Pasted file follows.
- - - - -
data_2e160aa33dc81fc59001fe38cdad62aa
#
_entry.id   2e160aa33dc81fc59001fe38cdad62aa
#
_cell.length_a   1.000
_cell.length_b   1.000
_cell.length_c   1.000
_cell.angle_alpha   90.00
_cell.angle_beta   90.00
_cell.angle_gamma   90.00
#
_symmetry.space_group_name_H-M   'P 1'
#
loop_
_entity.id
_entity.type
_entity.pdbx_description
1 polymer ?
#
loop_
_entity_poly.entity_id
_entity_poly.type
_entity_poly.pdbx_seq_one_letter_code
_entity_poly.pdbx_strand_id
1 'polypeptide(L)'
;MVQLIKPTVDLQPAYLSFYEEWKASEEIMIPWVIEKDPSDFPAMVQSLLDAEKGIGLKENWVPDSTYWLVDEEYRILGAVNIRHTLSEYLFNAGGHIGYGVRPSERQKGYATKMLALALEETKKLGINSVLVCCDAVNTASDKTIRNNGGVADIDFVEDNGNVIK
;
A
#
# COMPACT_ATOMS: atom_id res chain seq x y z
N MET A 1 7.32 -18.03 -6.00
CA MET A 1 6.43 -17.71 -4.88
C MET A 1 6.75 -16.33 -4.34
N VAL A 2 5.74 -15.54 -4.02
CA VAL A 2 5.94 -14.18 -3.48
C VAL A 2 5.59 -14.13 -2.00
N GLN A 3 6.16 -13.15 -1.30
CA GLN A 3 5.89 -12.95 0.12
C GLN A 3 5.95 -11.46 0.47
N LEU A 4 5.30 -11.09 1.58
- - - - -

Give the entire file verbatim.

data_2e160aa33dc81fc59001fe38cdad62aa
#
_entry.id   2e160aa33dc81fc59001fe38cdad62aa
#
_cell.length_a   1.000
_cell.length_b   1.000
_cell.length_c   1.000
_cell.angle_alpha   90.00
_cell.angle_beta   90.00
_cell.angle_gamma   90.00
#
_symmetry.space_group_name_H-M   'P 1'
#
loop_
_entity.id
_entity.type
_entity.pdbx_description
1 polymer ?
#
loop_
_entity_poly.entity_id
_entity_poly.type
_entity_poly.pdbx_seq_one_letter_code
_entity_poly.pdbx_strand_id
1 'polypeptide(L)'
;MVQLIKPTVDLQPAYLSFYEEWKASEEIMIPWVIEKDPSDFPAMVQSLLDAEKGIGLKENWVPDSTYWLVDEEYRILGAVNIRHTLSEYLFNAGGHIGYGVRPSERQKGYATKMLALALEETKKLGINSVLVCCDAVNTASDKTIRNNGGVADIDFVEDNGNVIK
;
A
#
# COMPACT_ATOMS: atom_id res chain seq x y z
N MET A 1 7.32 -18.03 -6.00
CA MET A 1 6.43 -17.71 -4.88
C MET A 1 6.75 -16.33 -4.34
N VAL A 2 5.74 -15.54 -4.02
CA VAL A 2 5.94 -14.18 -3.48
C VAL A 2 5.59 -14.13 -2.00
N GLN A 3 6.16 -13.15 -1.30
CA GLN A 3 5.89 -12.95 0.12
C GLN A 3 5.95 -11.46 0.47
N LEU A 4 5.30 -11.09 1.58